For by the grace given to me I say to everyone among you not to think of yourself more highly than you ought to think, but to think with sober judgment, each according to the measure of faith that God has assigned. For as in one body we have many members, and not all the members have the same function, so we, who are many, are one body in Christ, and individually we are members one of another. We have gifts that differ according to the grace given to us: prophecy, in proportion to faith; ministry, in ministering; the teacher, in teaching; the exhorter, in exhortation; the giver, in generosity; the leader, in diligence; the compassionate, in cheerfulness.

Let love be genuine; hate what is evil, hold fast to what is good; love one another with mutual affection; outdo one another in showing honor. Do not lag in zeal, be ardent in spirit, serve the Lord. Rejoice in hope, be patient in suffering, persevere in prayer. Contribute to the needs of the saints; extend hospitality to strangers.

Bless those who persecute you; bless and do not curse them. Rejoice with those who rejoice, weep with those who weep. Live in harmony with one another; do not be haughty, but associate with the lowly; do not claim to be wiser than you are. Do not repay anyone evil for evil, but take thought for what is noble in the sight of all. If it is possible, so far as it depends on you, live peaceably with all. Beloved, never avenge yourselves, but leave room for the wrath of God; for it is written, “Vengeance is mine, I will repay, says the Lord.” No, “if your enemies are hungry, feed them; if they are thirsty, give them something to drink; for by doing this you will heap burning coals on their heads.” Do not be overcome by evil, but overcome evil with good.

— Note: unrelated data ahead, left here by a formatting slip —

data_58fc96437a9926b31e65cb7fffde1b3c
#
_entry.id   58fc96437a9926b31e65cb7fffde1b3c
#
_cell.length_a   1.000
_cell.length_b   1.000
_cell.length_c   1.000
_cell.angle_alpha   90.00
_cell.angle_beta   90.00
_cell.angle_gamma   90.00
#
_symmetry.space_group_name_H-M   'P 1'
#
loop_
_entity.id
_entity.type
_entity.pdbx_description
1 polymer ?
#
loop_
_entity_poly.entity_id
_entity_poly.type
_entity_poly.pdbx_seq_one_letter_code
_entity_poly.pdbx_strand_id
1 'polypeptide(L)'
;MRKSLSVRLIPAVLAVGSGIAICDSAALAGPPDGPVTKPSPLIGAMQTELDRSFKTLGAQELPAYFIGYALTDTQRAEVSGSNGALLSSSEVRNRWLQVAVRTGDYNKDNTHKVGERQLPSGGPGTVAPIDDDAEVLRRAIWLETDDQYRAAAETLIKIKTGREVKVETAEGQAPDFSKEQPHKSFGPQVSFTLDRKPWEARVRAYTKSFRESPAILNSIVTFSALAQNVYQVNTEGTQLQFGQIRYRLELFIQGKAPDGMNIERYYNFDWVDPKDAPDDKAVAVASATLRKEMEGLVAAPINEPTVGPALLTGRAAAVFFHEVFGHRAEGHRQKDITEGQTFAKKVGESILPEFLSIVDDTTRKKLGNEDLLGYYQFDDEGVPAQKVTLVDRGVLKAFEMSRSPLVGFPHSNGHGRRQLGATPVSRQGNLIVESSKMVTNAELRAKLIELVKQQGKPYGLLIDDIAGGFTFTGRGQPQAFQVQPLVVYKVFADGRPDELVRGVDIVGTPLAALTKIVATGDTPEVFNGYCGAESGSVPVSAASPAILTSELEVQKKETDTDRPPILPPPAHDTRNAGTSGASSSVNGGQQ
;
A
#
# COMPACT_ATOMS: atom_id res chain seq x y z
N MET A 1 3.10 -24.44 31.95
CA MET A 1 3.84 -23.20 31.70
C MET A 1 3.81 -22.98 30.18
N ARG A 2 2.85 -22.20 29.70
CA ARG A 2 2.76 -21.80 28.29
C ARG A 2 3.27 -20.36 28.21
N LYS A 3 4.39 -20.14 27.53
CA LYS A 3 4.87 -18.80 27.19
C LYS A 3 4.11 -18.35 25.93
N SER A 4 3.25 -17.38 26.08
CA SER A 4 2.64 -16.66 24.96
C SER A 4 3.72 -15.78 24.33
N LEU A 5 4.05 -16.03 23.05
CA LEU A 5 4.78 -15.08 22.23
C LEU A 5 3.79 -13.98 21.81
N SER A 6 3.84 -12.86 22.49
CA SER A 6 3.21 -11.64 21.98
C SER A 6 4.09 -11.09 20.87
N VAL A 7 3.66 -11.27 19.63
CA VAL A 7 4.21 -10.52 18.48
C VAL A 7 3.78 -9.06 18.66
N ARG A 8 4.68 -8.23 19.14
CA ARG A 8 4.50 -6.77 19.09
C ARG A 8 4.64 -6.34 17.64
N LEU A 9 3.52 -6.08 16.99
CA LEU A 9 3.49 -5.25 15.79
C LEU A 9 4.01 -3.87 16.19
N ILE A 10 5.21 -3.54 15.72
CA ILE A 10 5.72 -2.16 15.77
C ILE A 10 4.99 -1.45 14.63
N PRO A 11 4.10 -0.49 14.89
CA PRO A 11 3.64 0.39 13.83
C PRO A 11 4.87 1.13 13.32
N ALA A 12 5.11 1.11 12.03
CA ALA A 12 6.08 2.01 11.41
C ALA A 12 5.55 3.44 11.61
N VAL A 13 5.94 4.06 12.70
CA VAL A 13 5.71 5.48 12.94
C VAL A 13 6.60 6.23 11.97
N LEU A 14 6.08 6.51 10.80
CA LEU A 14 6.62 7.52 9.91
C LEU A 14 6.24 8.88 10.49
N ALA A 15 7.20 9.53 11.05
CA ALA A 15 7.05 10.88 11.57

Emphasis mine.

The entire passage is a beautiful expression of the Christian life, the challenge of responding to salvation. But that one clause in verse 10, “outdo one another in showing honor,” has been bouncing around my head for the last few months. As a guidepost for personal conduct, it couldn’t be more straightforward. Christ taught that the last would be first and the first last, so it makes sense that the church would be called to engage in friendly competition, where the object is to see that another person, not yourself, wins.